Before I embarked on my trip, I found myself assuming that this journey would be as smooth as previous adventures. Housel talked about how humans tend to make inferences about the future based on the past. There is no predicting the future, only preparing for it.

Not in my wildest dreams would I have predicted having to hold on to dear life to make sure our equipment didn’t blow into the river. Nonetheless, I found myself inevitably prepared for it.

As we traveled down river, we heard stories of others whose tents and equipment were drenched in the river. We saw people who had no choice but to cut the trip short as the storm had blown away all their equipment. These stories were of people who were ill-prepared for the Alaskan backcountry. They ended up drenched and vowed never to return to another river trip.


This is where our extra provisions, rope, stoves, and fuel we’d been lugging around for dozens of Alaskan trips thinking we’d never use, saved our trip. Our heavy and seemingly needless yet possibly lifesaving equipment was the difference between us finishing the trip and us losing our equipment to the river. In fact, we found ourselves using every last piece of our equipment.


Even Morgan Housel’s book was used as a cutting board for salami and cheese when cooking was not an option.

This is where our reasonable decision and our consistent preparation bared fruit. We were able to adapt quickly and had the resources necessary to be resilient at an uncertain time.



The Psychology of Money

A Good Plan Can Withstand Obstacles 

I have learned both through my life as a financial planner and as an outdoorsman that planning for the worst is the way to go. This means that we always pack more than we anticipate we will need, and it very often seems to be an unreasonable precaution, until you need it. No one needs an emergency fund, life insurance, or an updated estate plan until they need it. Preparing for the future and staying consistent in your preparations is the only way you can be at your best in times of adversity.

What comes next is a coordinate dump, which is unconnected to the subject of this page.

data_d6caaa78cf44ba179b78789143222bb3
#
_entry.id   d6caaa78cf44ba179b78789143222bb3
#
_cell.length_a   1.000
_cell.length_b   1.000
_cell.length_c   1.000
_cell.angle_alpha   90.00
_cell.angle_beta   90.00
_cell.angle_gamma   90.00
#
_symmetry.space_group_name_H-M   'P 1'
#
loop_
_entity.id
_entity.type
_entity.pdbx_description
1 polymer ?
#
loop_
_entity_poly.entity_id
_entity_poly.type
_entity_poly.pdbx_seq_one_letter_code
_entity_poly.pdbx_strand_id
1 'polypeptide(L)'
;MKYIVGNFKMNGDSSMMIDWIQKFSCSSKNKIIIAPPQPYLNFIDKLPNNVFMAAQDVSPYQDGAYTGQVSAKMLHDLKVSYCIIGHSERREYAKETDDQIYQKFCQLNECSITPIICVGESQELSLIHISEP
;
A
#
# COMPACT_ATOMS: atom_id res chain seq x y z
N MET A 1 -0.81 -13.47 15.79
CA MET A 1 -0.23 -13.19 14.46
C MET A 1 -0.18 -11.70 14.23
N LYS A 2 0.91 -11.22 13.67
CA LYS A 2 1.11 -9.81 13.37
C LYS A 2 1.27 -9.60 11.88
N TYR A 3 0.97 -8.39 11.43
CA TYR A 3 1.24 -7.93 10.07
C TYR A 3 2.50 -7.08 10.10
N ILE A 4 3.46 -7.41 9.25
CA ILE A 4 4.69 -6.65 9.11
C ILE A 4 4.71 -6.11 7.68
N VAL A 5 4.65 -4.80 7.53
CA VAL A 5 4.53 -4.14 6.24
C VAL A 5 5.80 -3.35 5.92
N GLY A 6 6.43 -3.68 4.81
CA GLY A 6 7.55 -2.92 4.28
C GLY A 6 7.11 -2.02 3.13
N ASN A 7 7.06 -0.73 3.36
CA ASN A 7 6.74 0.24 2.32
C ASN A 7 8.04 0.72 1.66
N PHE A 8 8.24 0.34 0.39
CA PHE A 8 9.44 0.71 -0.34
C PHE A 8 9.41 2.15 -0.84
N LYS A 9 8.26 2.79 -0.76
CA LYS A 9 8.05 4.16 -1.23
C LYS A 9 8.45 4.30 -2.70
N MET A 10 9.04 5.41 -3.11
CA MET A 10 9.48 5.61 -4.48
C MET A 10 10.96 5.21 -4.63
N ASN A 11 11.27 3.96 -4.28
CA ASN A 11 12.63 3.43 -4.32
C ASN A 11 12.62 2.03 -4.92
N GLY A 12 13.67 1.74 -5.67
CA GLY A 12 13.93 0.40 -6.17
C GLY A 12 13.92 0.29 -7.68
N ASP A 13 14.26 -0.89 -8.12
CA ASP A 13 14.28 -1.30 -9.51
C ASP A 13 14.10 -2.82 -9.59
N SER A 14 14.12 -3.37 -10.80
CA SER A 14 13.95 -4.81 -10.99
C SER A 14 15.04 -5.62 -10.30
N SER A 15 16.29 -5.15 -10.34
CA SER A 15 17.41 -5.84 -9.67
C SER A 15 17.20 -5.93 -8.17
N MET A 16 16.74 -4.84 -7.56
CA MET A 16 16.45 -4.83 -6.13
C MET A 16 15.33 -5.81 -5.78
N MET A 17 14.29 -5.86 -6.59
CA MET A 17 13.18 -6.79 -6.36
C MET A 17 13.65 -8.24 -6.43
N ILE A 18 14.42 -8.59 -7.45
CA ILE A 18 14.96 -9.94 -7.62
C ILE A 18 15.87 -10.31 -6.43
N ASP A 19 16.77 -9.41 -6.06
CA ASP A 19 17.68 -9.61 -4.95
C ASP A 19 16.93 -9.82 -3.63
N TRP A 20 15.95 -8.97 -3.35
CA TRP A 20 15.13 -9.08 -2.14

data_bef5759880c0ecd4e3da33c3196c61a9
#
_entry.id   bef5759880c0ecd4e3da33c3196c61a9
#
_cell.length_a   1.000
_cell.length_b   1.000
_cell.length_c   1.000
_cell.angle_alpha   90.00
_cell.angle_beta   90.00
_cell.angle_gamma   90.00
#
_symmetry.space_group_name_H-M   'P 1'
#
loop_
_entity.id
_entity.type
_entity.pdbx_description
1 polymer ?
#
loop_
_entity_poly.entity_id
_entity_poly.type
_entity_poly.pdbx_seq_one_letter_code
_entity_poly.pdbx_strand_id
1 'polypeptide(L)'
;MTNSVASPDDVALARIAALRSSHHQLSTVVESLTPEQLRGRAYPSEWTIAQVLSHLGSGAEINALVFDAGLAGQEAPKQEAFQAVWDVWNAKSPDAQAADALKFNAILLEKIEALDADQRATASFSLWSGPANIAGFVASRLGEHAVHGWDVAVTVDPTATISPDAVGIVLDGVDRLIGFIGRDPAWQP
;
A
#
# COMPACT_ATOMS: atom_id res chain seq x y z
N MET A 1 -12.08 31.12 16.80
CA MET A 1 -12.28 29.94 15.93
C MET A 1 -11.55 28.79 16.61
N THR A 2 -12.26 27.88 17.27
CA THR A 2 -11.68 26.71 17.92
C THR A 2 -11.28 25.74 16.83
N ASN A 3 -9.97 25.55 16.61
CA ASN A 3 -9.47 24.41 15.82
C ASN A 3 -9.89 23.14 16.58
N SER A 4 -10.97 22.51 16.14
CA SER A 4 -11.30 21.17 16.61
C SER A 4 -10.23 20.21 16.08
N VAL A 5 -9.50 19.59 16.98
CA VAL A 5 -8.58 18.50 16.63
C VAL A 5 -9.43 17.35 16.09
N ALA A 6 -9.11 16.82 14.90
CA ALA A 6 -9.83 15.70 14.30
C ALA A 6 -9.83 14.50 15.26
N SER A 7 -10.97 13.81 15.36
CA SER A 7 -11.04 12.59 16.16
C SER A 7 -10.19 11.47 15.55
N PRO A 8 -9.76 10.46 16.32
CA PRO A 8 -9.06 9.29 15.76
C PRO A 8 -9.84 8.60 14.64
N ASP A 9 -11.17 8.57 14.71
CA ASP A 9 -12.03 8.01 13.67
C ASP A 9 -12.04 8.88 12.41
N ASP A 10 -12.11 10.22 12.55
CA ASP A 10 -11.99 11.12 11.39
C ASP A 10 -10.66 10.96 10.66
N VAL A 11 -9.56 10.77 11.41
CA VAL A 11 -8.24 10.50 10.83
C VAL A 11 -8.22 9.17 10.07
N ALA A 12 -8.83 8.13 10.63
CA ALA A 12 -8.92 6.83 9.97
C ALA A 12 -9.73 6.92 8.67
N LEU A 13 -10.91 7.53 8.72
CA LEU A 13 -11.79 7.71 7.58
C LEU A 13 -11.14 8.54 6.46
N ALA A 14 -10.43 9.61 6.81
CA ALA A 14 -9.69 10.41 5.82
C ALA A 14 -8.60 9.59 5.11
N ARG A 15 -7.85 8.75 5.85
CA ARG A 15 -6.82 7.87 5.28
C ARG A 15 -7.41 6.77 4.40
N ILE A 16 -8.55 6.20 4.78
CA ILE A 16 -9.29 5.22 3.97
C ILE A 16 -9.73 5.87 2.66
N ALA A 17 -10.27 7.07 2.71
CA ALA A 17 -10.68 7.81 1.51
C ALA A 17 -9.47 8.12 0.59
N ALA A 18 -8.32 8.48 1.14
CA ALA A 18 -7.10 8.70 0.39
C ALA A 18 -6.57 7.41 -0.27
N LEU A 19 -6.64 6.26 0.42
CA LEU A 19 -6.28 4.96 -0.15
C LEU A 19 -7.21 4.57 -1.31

As I sat sheltered in my tent during this crazy Alaskan storm, I finished Housel’s book for a second time. His writing drew me into my passion of financial planning and inspired me to look at how Avier’s future can better adapt for the uncertainties that are sure to come.

Just like the weather in the Alaskan backcountry, financial planners know that no one can avoid a downturn, recessions, or a pandemic. You cannot avoid obstacles. You can only shape your plan in a way that can overcome them. Housel gives us some basic, but vital pointers on how we can do this. From holding cash even in bull markets, to living below your means, the way you shape you plan can determine how you can react to situations big in small.

“The most important part of every plan is planning on your plan not going according to plan” – Morgan Housel

Both in Alaska and in our Bellevue office, the importance of planning for the unknown has led to our people being able to face adversity with resilience and flexibility.

Good financial planning shouldn’t revolve solely around maximizing return but protecting one’s goals in a forever changing world. Our focus on resilience and reaction is what got Avier to where it is today, and it’s what got me through the Alaskan backcountry… and I am certain it’s what will get us through whatever is next to come.